Josipovici, G(abriel) 1940–
Josipovici, a novelist, poet, and critic, was born in France, reared in Egypt, and has lived in England since 1956. His work has been compared with fiction by Lewis Carroll, Samuel Beckett, and Alain Robbe-Grillet. (See also Contemporary Authors, Vols. 37-40.)
Gabriel Josipovici is 'a born writer not afraid of the dark'. He asks questions, mainly in dialogue, both in his stories and short plays, about identity, truth, memory, death, and the relationships between mind and body and writer and words. Words are getting heavier, says a character in 'Voices'. And they get in the way; how can you think properly if you are always thinking of words? Some of the stories in Mobius the Stripper fall into pretentious banality, but mostly you find punches coming from unexpected angles, with no nonsense about any accepted Queensberry rules of style or structure. Josipovici's metaphors range from stripping and tattooing to obesity, drowning and the piling-up of garbage, and his poetry is that of a late 20th-century Lewis Carroll whose Alice must wait for Godot when she wants so intensely to get to Sidcup. (p. 62)
John Mellors, in The Listener (© British Broadcasting Corp. 1975; reprinted by permission of John Mellors), January 9, 1975.
The Present, as [its] wrapper unequivocally informs us, 'is about the present'. But not so fast. What, after all, is the present? You may not get stuck on that one too often, but Gabriel Josipovici's characters certainly do. Is it Minna and Reg, married and sharing a London flat with Alex? Is it Minna and Alex, married and living in the country with their two children? Is it Minna and Reg trying to come to terms with Alex's inexplicable suicide? Or is it Minna in hospital after a breakdown, receiving Reg and Alex as visitors? Which of these four states, presented inextricably intermingled with each other, is the present, and which the past, future, dream, or imagination? Mr Josipovici works hard at reflecting the kaleidoscope of reality. On page 7, Alex opens a beercan: 'Released, the air makes a tight explosive noise.' By page 84, this has become subtly transmuted to 'The air, released, makes a tight explosive noise'. But then, as the Doctor (who may be the Inspector dressed up in a white coat, but that's only a bold guess on my part), puts it, 'The present is very hard to bear'. Reg and Alex read us bits from Bede and Celtic history, like instant sages in a Godard film; but even that fails to advance this trim and arid fictionette very far. (p. 30)
Julian Barnes, in New Statesman (© 1975 The Statesman & Nation Publishing Co. Ltd.), July 4, 1975.
The Present is written in the same tense and the same mood as Robbe-Grillet's now tedious 'texts', and he uses that same marginal but authoritative prose, but Josipovici creates more powerful effects because he lingers upon the human surface of the world. Alex, Reg and Minna are circling around each other in one of those domestic cages which are only constructed in fiction (which is why clever Mr Josipovici has decided to use it again)…. The narrative is constantly interesting, because the language has a lightness to it and it can float free of its themes. Old-fashioned 'characters,' when they are created within this elliptical range, can come into their own instead of becoming the transparent integers of 'thought' and 'feeling'.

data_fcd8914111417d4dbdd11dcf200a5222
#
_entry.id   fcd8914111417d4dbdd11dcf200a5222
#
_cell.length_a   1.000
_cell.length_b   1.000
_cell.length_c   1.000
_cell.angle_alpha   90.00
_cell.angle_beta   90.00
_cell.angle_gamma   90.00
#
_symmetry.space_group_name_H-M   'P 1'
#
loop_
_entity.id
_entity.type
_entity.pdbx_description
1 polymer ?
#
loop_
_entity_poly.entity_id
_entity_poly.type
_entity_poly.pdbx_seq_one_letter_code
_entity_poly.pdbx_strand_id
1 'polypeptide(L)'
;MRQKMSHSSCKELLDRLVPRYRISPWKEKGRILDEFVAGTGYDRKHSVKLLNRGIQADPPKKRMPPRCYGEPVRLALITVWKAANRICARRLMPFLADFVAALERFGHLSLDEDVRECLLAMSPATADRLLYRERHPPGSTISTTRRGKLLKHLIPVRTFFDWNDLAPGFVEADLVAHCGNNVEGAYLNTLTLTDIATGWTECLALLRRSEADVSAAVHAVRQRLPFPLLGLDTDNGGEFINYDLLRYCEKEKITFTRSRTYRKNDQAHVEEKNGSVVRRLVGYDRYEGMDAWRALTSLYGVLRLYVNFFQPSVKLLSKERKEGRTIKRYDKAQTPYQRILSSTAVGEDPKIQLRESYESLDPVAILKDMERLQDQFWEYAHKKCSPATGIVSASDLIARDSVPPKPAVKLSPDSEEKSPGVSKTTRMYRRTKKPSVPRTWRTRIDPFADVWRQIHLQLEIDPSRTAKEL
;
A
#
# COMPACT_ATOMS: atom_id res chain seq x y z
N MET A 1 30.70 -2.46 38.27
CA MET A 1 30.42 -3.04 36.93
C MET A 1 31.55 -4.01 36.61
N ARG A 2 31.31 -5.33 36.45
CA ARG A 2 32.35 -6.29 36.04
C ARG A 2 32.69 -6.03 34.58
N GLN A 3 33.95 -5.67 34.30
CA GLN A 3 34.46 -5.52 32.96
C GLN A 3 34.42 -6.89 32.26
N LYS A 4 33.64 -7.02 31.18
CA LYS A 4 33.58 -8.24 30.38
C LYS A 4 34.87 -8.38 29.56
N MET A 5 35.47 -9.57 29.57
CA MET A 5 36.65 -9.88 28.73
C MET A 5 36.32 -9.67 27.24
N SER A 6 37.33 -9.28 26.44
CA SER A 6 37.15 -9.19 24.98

It is never quite clear what is actually happening, and although the more robust and hearty Anglo-Saxon critics will sneer at Josipovici's presumption in scrapping the idea of plot altogether, their loss is our gain. Different varieties of fiction mingle with one another until the boundaries become blurred and insignificant. In this sense, The Present displays the actual and bewildering nature of any fiction—how does anyone make that leap, whether it be one of writing or reading, to the other side of what is actual and everyday? Some critics will call this book "disturbing" and others will call it something else; it is in fact refreshing, and it makes a very good case for the survival of the English novel. It adopts the theoretical stance of poor French orthodoxies at the same time as it purifies our now turgid Anglo-Saxon conventions. (pp. 17-18)
Peter Ackroyd, in The Spectator (© 1975 by The Spectator; reprinted by permission of The Spectator), July 5, 1975.
The true topography [of The Present] is the modern European mind, and their ancestors the hospitalised or isolated beings of Samuel Beckett. With its short sequences which chime together like words in a poem, its fragmented narrative, its alternative versions of the characters' relationships, its concern over problems of individual communication and its general air of unhappiness, the novel is recognisably "experimental"—though why more joyous fictions should never claim this title is a puzzle. The ambiguity in the phrase "nothing is happening" is central, and the apparent fate of the characters—the suicide of one, the breakdowns of the others—adds up to a critique of the emptiness of normality. Some of the alternative realities have point…. And the dexterous use of the present tense throughout provides a test of how much of past and future the present can be made to bear. Individual passages have a force and clarity of their own. But the alternatives, which eventually become completely interchangeable, gnaw away at one of the central strengths of fiction, the ability to attain the credibility of life. And life, unlike history, rewrites itself for no one. (pp. 75-6)
Clive Jordan, "The Viet Nam Connection," in Encounter (copyright © 1975 by Encounter Ltd.), September, 1975, pp. 75-6.